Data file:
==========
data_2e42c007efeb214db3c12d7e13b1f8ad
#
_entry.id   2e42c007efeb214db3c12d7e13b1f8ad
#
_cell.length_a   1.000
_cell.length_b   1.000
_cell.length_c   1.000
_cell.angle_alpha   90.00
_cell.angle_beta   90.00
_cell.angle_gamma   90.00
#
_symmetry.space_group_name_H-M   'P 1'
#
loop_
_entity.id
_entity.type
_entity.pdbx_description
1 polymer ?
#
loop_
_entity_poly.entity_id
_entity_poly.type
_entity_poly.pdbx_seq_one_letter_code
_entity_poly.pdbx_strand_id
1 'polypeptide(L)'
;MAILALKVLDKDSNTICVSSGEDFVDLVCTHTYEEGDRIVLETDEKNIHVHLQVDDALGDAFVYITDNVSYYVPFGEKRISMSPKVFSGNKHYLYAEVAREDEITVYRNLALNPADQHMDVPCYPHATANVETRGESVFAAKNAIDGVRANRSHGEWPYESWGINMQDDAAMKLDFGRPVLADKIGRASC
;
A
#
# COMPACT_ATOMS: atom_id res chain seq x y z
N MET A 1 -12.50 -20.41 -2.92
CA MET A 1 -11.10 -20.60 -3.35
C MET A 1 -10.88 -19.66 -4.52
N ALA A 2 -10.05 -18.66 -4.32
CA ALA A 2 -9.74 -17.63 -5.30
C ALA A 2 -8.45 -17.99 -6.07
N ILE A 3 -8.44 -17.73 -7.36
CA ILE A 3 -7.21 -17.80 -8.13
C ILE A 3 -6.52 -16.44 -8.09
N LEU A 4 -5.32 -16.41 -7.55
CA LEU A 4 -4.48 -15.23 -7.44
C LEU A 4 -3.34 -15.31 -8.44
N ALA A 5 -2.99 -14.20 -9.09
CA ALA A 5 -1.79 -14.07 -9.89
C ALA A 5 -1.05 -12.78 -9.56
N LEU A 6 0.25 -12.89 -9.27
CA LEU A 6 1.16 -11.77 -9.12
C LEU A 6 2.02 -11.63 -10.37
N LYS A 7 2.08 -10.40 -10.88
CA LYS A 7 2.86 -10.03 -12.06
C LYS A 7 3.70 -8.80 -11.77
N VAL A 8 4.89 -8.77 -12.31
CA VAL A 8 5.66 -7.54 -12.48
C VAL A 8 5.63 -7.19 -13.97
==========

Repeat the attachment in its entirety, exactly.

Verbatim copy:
data_2e42c007efeb214db3c12d7e13b1f8ad
#
_entry.id   2e42c007efeb214db3c12d7e13b1f8ad
#
_cell.length_a   1.000
_cell.length_b   1.000
_cell.length_c   1.000
_cell.angle_alpha   90.00
_cell.angle_beta   90.00
_cell.angle_gamma   90.00
#
_symmetry.space_group_name_H-M   'P 1'
#
loop_
_entity.id
_entity.type
_entity.pdbx_description
1 polymer ?
#
loop_
_entity_poly.entity_id
_entity_poly.type
_entity_poly.pdbx_seq_one_letter_code
_entity_poly.pdbx_strand_id
1 'polypeptide(L)'
;MAILALKVLDKDSNTICVSSGEDFVDLVCTHTYEEGDRIVLETDEKNIHVHLQVDDALGDAFVYITDNVSYYVPFGEKRISMSPKVFSGNKHYLYAEVAREDEITVYRNLALNPADQHMDVPCYPHATANVETRGESVFAAKNAIDGVRANRSHGEWPYESWGINMQDDAAMKLDFGRPVLADKIGRASC
;
A
#
# COMPACT_ATOMS: atom_id res chain seq x y z
N MET A 1 -12.50 -20.41 -2.92
CA MET A 1 -11.10 -20.60 -3.35
C MET A 1 -10.88 -19.66 -4.52
N ALA A 2 -10.05 -18.66 -4.32
CA ALA A 2 -9.74 -17.63 -5.30
C ALA A 2 -8.45 -17.99 -6.07
N ILE A 3 -8.44 -17.73 -7.36
CA ILE A 3 -7.21 -17.80 -8.13
C ILE A 3 -6.52 -16.44 -8.09
N LEU A 4 -5.32 -16.41 -7.55
CA LEU A 4 -4.48 -15.23 -7.44
C LEU A 4 -3.34 -15.31 -8.44
N ALA A 5 -2.99 -14.20 -9.09
CA ALA A 5 -1.79 -14.07 -9.89
C ALA A 5 -1.05 -12.78 -9.56
N LEU A 6 0.25 -12.89 -9.27
CA LEU A 6 1.16 -11.77 -9.12
C LEU A 6 2.02 -11.63 -10.37
N LYS A 7 2.08 -10.40 -10.88
CA LYS A 7 2.86 -10.03 -12.06
C LYS A 7 3.70 -8.80 -11.77
N VAL A 8 4.89 -8.77 -12.31
CA VAL A 8 5.66 -7.54 -12.48
C VAL A 8 5.63 -7.19 -13.97